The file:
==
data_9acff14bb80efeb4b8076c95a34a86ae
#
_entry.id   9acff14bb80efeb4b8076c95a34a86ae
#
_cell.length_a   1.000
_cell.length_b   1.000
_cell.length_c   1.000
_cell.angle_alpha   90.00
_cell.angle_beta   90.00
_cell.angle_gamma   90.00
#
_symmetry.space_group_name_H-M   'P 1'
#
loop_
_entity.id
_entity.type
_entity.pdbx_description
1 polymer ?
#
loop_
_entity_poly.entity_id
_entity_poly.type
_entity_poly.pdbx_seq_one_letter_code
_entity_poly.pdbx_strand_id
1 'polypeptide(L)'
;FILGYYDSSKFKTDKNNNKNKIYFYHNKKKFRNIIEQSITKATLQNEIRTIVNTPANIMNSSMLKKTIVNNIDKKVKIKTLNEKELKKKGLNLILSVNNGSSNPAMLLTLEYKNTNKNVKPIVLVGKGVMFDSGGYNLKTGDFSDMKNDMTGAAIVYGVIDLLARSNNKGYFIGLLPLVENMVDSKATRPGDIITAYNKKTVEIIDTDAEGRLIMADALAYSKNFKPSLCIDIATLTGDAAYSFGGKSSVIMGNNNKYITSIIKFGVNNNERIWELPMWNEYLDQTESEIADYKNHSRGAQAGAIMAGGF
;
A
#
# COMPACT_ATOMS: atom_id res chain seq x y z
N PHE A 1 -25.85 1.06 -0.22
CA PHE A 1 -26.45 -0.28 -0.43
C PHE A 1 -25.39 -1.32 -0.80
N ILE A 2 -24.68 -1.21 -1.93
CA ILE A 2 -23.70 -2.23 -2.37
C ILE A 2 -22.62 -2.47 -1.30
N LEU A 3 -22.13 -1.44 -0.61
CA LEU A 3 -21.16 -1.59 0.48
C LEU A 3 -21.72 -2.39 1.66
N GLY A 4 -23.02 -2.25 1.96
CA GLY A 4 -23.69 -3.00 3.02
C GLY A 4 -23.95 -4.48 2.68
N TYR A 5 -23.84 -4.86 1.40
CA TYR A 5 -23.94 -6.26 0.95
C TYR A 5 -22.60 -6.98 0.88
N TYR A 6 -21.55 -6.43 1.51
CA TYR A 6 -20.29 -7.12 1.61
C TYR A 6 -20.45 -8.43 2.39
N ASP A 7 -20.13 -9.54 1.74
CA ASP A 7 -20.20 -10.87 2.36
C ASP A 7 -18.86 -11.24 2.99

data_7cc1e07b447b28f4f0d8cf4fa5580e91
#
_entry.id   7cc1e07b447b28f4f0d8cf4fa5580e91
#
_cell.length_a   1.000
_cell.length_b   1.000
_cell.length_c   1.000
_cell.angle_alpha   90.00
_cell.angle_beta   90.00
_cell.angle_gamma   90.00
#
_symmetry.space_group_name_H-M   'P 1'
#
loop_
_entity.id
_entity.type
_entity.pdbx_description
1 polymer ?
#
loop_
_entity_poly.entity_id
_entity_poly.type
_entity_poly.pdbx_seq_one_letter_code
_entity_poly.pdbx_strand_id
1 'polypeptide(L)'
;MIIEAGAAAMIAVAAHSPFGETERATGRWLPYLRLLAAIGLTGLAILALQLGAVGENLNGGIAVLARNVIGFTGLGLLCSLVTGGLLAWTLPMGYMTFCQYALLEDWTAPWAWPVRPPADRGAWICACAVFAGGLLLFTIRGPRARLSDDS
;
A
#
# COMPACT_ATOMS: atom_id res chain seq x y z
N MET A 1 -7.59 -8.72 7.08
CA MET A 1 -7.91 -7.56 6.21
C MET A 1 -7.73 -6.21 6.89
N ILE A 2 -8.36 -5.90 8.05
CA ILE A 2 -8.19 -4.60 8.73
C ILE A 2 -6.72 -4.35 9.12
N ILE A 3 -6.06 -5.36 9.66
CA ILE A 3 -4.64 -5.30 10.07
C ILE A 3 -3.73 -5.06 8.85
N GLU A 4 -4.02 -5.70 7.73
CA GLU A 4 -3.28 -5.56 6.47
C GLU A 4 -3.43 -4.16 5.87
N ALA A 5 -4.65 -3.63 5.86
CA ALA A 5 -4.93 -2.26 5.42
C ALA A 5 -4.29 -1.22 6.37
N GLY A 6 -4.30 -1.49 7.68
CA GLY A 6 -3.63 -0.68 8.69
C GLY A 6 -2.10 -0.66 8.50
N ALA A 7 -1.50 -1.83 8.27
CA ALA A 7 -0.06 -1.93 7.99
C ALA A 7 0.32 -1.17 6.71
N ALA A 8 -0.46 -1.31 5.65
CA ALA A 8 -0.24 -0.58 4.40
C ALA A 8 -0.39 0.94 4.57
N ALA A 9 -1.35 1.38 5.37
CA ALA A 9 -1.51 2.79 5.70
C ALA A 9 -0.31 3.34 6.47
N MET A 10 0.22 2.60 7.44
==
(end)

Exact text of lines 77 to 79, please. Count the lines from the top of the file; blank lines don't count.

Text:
;MIIEAGAAAMIAVAAHSPFGETERATGRWLPYLRLLAAIGLTGLAILALQLGAVGENLNGGIAVLARNVIGFTGLGLLCSLVTGGLLAWTLPMGYMTFCQYALLEDWTAPWAWPVRPPADRGAWICACAVFAGGLLLFTIRGPRARLSDDS
;
A